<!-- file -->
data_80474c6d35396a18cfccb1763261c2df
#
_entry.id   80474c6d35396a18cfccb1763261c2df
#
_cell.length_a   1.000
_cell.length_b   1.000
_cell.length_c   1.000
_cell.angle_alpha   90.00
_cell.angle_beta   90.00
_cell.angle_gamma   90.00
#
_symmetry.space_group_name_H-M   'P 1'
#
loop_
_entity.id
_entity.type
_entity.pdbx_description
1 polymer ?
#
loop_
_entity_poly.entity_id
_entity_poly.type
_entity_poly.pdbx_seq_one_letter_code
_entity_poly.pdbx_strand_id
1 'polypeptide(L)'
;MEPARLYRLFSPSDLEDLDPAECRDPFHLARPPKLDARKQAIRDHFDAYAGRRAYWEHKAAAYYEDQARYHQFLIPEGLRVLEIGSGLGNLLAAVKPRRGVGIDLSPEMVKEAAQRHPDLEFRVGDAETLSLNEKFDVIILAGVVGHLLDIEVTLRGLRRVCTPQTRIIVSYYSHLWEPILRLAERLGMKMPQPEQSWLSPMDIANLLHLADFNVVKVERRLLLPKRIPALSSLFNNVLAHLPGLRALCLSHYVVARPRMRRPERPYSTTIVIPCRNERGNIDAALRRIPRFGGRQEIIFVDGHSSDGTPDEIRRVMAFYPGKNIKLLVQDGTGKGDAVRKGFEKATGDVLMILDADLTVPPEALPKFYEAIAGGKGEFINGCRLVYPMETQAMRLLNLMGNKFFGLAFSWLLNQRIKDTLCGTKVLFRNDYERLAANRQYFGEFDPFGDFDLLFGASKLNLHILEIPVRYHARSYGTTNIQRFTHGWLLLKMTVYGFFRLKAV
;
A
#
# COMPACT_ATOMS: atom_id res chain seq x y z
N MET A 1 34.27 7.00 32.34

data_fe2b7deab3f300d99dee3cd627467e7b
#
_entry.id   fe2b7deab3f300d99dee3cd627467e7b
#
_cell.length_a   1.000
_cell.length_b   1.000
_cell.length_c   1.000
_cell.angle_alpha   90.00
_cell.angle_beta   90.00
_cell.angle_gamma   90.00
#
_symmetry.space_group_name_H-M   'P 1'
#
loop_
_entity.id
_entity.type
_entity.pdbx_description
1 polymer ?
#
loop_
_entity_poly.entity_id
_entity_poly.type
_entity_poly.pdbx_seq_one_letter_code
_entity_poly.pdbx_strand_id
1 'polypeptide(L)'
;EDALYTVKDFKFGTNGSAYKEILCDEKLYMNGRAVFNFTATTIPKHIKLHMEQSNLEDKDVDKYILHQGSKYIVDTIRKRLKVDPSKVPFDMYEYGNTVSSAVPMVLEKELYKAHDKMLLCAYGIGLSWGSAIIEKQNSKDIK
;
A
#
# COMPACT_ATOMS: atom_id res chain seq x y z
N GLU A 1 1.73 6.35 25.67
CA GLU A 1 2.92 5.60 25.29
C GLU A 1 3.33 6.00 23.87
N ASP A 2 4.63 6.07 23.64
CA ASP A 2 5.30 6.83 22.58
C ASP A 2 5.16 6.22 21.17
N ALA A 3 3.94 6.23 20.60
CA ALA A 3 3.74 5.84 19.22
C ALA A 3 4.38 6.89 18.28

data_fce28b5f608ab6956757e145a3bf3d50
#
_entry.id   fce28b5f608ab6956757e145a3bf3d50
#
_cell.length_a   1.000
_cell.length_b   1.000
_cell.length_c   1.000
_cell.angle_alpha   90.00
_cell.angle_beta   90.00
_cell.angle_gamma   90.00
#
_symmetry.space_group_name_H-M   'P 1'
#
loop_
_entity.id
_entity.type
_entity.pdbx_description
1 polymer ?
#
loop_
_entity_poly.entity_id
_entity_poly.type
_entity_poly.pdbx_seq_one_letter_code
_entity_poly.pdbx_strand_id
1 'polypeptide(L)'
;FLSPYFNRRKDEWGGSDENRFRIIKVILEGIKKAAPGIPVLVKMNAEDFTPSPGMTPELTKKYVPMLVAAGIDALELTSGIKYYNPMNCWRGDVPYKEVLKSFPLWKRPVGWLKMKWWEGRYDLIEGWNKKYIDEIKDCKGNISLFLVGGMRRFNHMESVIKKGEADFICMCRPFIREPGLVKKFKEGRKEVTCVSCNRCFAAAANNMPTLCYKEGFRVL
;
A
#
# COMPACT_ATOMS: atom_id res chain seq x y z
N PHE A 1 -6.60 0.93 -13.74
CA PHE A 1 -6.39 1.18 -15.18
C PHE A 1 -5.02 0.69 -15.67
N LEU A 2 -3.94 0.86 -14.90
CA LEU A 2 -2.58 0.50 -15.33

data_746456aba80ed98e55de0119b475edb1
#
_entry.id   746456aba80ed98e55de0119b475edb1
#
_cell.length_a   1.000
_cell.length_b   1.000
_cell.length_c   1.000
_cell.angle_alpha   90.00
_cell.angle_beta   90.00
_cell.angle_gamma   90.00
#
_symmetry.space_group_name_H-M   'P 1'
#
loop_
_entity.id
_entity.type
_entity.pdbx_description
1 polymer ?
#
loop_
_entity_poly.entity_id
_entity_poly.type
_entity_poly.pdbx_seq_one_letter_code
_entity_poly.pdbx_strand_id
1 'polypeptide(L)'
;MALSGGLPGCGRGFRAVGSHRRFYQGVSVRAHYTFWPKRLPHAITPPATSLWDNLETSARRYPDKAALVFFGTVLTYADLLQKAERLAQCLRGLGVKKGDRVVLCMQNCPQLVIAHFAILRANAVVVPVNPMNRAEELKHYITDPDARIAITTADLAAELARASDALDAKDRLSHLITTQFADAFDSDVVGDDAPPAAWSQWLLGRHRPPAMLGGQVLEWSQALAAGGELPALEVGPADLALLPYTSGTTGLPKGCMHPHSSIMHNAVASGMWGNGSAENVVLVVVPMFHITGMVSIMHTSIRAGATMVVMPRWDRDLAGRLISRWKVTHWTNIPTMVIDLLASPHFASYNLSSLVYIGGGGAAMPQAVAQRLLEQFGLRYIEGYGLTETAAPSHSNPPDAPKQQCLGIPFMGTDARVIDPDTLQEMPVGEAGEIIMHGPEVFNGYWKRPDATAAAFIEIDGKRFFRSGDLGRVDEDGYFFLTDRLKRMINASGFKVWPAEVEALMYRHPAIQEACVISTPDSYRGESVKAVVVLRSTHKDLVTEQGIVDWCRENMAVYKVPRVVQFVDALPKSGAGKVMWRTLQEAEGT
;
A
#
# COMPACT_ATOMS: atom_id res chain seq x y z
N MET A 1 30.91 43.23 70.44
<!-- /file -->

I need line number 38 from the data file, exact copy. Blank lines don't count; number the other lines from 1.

_cell.length_c   1.000